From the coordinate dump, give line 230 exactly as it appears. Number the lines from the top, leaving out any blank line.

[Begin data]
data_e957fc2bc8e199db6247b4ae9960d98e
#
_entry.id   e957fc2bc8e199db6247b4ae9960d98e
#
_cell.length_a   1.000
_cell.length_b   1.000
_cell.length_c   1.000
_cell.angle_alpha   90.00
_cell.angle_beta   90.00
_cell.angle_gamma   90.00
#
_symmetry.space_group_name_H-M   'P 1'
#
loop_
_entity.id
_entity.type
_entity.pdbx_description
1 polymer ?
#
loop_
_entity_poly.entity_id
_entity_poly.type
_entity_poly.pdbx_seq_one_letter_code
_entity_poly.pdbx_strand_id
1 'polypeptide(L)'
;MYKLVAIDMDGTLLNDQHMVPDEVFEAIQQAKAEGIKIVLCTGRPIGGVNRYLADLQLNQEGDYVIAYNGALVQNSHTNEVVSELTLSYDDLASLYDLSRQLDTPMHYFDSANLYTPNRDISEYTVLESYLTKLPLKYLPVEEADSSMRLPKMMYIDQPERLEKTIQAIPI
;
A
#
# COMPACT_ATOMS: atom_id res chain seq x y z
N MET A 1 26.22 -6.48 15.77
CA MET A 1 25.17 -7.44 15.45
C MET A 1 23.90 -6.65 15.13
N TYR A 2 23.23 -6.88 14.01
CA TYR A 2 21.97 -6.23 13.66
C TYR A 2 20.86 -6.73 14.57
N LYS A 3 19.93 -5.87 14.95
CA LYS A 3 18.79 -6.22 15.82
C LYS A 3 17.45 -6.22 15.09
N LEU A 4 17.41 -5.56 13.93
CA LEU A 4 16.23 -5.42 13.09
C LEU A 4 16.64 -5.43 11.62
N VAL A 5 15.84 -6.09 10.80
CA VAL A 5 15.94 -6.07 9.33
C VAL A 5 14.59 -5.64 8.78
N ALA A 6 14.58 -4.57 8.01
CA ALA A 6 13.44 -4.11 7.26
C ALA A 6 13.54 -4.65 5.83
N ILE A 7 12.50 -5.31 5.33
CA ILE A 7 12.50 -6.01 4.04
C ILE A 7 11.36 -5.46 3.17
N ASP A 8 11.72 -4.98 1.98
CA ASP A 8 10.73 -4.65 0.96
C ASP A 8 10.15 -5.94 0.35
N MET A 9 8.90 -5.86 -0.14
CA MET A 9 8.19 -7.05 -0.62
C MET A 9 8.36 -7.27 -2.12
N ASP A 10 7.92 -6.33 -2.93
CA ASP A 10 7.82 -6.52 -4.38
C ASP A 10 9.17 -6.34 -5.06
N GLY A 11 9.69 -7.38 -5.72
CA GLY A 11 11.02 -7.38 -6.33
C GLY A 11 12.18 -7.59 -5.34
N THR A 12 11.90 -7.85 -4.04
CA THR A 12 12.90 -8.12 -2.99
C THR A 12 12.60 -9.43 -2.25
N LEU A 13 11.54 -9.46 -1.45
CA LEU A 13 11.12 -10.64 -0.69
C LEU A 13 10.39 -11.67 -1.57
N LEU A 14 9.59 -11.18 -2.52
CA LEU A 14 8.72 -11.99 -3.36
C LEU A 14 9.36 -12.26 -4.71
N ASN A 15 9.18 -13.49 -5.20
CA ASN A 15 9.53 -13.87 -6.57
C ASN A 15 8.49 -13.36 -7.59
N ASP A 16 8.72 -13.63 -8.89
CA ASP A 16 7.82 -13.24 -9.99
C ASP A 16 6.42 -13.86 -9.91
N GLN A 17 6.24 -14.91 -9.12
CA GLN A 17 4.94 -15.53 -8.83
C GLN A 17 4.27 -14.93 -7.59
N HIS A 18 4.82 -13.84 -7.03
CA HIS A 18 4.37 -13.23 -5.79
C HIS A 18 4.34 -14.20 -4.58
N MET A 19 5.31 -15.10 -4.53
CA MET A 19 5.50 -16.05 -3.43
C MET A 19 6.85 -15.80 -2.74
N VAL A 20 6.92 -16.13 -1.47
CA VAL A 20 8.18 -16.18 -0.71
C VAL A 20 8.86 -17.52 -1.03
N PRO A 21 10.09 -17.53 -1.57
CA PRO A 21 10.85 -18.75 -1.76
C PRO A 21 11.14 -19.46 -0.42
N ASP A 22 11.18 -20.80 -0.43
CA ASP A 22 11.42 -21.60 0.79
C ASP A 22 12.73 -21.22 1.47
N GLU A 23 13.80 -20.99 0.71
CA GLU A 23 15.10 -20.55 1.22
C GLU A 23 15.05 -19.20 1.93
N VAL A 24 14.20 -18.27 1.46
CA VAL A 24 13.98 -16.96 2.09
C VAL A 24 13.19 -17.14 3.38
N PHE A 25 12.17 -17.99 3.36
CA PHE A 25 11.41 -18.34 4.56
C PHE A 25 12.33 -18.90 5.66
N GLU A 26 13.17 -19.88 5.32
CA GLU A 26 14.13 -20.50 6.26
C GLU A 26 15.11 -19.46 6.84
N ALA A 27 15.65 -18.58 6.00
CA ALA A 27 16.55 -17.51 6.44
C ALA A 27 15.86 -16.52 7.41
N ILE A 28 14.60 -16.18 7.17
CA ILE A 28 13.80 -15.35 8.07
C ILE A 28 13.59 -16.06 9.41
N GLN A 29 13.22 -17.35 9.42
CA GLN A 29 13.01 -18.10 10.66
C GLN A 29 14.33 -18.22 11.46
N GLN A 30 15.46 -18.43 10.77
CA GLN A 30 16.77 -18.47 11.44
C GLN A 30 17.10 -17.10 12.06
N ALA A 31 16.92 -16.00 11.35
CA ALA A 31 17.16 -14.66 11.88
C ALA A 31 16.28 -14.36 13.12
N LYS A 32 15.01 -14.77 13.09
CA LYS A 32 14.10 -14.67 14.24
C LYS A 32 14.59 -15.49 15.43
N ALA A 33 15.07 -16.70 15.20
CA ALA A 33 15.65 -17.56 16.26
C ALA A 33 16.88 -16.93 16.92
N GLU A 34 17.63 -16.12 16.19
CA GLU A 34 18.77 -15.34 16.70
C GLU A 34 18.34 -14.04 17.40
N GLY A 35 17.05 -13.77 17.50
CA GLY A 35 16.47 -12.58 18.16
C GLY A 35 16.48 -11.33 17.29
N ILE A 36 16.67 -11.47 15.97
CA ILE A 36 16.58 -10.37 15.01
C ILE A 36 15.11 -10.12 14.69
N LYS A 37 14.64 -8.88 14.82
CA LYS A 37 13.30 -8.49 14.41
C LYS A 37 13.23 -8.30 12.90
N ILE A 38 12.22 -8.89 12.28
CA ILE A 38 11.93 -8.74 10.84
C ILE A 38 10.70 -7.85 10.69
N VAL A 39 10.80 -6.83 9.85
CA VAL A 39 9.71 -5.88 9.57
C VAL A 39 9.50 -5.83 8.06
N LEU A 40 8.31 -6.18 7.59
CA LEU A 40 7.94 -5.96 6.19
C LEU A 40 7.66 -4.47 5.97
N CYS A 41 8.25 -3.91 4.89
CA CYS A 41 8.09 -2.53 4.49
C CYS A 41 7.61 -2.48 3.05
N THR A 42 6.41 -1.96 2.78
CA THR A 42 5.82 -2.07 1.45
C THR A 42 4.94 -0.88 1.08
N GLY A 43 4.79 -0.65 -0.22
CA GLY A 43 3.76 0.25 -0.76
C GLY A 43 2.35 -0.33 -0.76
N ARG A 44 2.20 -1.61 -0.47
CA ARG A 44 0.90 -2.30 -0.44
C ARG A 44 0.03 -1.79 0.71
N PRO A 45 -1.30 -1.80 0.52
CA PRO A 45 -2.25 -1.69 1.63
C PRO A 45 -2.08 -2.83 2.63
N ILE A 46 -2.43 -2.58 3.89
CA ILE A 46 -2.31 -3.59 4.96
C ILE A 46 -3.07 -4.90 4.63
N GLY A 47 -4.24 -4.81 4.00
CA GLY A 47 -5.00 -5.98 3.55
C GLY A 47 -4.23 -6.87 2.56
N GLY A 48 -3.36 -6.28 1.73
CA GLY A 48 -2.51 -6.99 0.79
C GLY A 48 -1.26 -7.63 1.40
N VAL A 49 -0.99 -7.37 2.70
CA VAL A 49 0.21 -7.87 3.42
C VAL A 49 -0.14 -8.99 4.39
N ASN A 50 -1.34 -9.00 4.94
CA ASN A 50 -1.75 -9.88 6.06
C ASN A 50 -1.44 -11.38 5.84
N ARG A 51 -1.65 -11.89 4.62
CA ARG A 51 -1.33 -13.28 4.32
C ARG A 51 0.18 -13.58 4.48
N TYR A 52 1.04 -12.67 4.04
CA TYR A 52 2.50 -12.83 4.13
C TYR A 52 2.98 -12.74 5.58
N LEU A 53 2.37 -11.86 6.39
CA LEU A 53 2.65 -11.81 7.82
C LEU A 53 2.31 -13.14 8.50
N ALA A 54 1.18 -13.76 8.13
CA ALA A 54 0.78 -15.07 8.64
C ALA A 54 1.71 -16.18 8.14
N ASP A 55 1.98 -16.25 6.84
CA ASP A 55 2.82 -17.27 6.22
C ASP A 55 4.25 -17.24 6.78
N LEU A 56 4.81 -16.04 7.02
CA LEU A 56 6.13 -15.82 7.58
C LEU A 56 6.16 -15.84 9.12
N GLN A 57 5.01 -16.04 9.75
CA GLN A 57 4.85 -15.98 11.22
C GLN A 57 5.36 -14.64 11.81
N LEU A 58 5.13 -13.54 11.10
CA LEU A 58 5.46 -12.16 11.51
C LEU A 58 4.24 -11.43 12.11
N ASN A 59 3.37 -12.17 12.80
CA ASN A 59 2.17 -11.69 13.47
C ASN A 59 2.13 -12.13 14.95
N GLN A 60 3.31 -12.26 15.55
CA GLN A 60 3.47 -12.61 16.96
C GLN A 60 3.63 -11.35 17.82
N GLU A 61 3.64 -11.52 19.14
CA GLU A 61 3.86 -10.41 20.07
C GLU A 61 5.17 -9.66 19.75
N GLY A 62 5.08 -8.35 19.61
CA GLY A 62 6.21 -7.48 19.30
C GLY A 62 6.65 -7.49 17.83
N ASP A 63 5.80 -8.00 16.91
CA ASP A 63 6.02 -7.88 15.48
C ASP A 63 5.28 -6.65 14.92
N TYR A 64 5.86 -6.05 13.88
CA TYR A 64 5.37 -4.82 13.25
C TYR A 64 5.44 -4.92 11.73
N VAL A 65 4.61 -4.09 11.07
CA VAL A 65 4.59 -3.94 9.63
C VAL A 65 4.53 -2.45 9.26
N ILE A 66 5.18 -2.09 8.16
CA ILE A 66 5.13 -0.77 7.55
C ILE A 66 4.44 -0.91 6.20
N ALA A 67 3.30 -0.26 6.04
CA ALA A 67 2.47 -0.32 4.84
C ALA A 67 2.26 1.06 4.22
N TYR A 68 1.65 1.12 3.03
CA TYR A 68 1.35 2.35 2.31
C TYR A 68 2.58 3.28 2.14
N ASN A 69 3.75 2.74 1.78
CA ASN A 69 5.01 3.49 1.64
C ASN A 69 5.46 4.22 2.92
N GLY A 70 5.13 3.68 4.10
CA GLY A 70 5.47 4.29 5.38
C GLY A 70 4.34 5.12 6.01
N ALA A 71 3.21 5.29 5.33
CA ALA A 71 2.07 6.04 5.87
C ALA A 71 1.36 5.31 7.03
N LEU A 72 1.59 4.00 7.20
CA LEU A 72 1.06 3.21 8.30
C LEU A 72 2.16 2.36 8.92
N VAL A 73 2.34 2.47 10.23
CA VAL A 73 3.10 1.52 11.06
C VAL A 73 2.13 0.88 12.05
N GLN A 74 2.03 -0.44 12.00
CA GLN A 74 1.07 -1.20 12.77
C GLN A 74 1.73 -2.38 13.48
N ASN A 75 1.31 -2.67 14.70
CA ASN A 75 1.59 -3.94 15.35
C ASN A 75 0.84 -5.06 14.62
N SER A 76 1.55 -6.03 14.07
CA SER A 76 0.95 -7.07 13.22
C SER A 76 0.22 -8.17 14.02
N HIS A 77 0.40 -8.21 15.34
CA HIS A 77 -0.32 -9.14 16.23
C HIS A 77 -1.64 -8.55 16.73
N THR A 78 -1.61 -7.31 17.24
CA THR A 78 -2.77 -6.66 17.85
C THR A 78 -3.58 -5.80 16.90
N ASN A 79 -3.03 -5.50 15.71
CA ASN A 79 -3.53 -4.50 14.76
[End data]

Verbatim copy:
CA ALA A 67 2.47 -0.32 4.84